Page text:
Industry News | February 3, 2017

Win Schlotzsky's Signature Hot Sauce

Schlotzsky's is kicking up the heat this winter by giving away 100,000 special 3-ounce bottles of its signature hot sauce at restaurants nationwide on Valentine’s Day, but participation of Schlotzsky’s fans is needed to “like” its Facebook Hot Sauce thermometer in order to activate the saucy giveaway.

The online activation will begin January 22 on National Hot Sauce Day, and the giveaway will be uncapped if fans help the hot sauce thermometer reach 100 degrees by February 1. Each “like” will cause the temperature of the thermometer to rise and bring customers closer to uncapping 300,000 ounces of Schlotzsky’s hot sauce at its participating restaurants nationwide February 14, while supplies last.

Schlotzsky’s flavorsome hot sauce, packed with piquant overtones of Louisiana cayenne peppers in a vinegar base, has long been a customer favorite addition to The Original, the sandwich that started it all, as well as other signature sandwiches, Macs, pizzas, flatbreads and more.

“Schlotzsky’s signature hot sauce is hot—and I don’t just mean on the Scoville Scale, but through the enthusiasm we see and feel from our customers adding it to their favorite menu items,” says Schlotzsky’s president Kelly Roddy. “This Valentine’s Day, we’re excited to help folks spice up their culinary creations through our hot sauce giveaway, and given its cult-like following, it may prove to be a pretty easy task for fans to accomplish.” 

Schlotzsky’s hot sauce 12 ounce bottles are available for purchase in store, but because of its fans’ true love of it, we are also making it available for purchase at Schlotzskys.com starting on Valentine’s Day, February 14. And, for hot sauce fanatics who miss the in-store giveaway, Schlotzsky’s can help spread the love on Facebook. For the first 100 people who send Schlotzsky’s a request through Facebook on Valentine’s Day, the brand will send a complimentary 12oz. hot sauce bottle to their designated “hottie” with a special message.

News and information presented in this release has not been corroborated by QSR, Food News Media, or Journalistic, Inc.

Comments

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The common rail system prototype was developed in the late 1960s by Robert Huber of Switzerland and the technology further developed by Dr. Marco Ganser at the Swiss Federal Institute of Technology in Zurich, later of Ganser-Hydromag AG (est.1995) in Ober?geri.
The first successful usage in a production vehicle began in Japan by the mid-1990s. Dr. Shohei Itoh and Masahiko Miyaki of the Denso Corporation, a Japanese automotive parts manufacturer, developed the Common Rail fuel system for heavy duty vehicles and turned it into practical use on their ECD-U2 common-rail system mounted on the Hino Rising Ranger truck and sold for general use in 1995.[3] Denso claims the first commercial high pressure common rail system in 1995.[4]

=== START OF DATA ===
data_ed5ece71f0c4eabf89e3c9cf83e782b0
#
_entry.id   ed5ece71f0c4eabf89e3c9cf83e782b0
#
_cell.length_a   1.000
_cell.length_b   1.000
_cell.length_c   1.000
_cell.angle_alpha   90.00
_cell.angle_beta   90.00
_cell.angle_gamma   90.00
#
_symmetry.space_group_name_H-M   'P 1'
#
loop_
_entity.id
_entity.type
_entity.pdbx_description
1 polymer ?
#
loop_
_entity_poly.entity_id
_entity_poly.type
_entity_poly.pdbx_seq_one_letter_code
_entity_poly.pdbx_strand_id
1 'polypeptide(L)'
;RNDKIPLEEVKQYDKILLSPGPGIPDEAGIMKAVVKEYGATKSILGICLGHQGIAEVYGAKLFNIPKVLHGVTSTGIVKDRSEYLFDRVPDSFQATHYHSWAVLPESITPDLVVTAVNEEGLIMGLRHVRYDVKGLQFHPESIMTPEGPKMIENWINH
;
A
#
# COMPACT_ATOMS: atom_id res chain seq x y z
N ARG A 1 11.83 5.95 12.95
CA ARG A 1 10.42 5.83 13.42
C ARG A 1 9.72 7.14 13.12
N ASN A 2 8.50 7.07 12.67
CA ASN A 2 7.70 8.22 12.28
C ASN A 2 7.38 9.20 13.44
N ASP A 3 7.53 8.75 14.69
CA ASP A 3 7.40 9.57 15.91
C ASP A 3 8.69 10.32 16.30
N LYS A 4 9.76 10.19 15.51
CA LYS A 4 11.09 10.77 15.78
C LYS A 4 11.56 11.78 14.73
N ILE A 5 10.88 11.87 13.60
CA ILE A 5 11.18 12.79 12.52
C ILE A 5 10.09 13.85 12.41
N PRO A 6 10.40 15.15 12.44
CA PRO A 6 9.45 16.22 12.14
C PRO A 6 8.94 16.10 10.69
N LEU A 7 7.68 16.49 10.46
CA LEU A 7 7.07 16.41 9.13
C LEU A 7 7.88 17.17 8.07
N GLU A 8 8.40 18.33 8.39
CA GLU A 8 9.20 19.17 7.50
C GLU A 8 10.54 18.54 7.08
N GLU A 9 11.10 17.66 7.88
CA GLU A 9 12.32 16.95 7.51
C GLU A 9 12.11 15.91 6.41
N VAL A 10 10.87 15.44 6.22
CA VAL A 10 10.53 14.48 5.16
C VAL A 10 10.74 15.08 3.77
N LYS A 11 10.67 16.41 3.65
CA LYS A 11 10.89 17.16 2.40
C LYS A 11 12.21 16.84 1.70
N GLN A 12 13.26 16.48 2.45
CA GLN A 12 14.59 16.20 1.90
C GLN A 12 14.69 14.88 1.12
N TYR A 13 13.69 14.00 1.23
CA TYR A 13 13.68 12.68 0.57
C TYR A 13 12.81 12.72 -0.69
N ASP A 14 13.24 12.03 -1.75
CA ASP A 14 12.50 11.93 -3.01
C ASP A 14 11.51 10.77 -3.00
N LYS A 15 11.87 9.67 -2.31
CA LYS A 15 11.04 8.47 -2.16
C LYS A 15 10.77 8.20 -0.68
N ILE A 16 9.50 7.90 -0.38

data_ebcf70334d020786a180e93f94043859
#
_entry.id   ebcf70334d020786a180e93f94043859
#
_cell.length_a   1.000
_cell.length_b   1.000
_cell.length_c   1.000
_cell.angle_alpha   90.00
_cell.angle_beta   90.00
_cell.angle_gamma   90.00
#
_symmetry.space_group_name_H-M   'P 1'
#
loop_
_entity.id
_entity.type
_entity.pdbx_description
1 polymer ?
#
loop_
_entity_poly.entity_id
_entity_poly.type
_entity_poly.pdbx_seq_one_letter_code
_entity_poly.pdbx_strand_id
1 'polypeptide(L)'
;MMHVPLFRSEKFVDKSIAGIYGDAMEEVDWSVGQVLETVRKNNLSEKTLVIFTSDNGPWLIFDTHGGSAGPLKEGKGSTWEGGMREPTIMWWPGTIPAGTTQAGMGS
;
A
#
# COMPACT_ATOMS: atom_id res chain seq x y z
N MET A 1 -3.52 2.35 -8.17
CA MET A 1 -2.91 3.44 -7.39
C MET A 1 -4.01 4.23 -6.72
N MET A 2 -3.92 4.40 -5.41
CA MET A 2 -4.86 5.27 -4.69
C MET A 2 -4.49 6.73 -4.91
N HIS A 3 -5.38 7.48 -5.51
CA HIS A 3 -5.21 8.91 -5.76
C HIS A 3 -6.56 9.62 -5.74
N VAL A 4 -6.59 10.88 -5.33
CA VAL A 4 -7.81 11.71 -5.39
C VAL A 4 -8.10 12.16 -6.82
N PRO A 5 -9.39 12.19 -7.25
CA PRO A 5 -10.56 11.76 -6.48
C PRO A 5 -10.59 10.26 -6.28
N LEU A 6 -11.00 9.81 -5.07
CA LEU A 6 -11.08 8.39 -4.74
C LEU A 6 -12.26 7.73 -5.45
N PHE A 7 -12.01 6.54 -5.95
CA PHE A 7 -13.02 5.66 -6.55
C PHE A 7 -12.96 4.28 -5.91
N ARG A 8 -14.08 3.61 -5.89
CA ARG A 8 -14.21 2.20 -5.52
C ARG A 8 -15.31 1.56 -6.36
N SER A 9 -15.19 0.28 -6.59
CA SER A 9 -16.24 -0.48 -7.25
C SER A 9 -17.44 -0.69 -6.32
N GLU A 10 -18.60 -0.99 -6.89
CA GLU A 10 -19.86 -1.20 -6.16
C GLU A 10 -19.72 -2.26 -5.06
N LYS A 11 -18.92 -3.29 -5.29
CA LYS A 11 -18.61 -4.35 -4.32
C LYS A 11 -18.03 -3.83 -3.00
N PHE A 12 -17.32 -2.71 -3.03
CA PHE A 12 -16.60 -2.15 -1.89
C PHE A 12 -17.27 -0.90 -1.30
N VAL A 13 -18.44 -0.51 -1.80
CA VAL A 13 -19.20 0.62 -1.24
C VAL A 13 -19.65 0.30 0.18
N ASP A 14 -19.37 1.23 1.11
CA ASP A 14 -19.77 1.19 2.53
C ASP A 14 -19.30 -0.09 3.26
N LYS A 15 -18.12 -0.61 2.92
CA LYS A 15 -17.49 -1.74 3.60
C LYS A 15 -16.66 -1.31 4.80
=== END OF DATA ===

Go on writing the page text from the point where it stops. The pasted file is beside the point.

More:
Modern common rail systems, whilst working on the same principle sensor are governed by an engine control unit (ECU) which opens each injector electronically rather than mechanically. This was extensively prototyped in the 1990s with collaboration between Magneti Marelli,Centro Ricerche Fiat and Elasis. After research and development by the Fiat Group, the design was acquired by the German companyRobert Bosch GmbH for completion of development and refinement for mass-production Common Rail Nozzle . In hindsight, the sale appeared to be a tactical error for Fiat, as the new technology proved to be highly profitable. The Common Rail Injector Valve had little choice but to sell, however, as it was in a poor financial state at the time and lacked the resources to complete development on its own.[5] In 1997 they extended its use for passenger cars Common Rail Injector . The first passenger car that used the common rail system was the 1997 model Alfa Romeo 156 2.4 JTD,[6] and later on that same year Mercedes-Benz C 220 CDI.
Common Rail Shim & Gasket kit have been used in marine and locomotive applications for some time. The Cooper-Bessemer GN-8 (circa 1942) is an example of a hydraulically operated common rail diesel engine, also known as a modified common rail.

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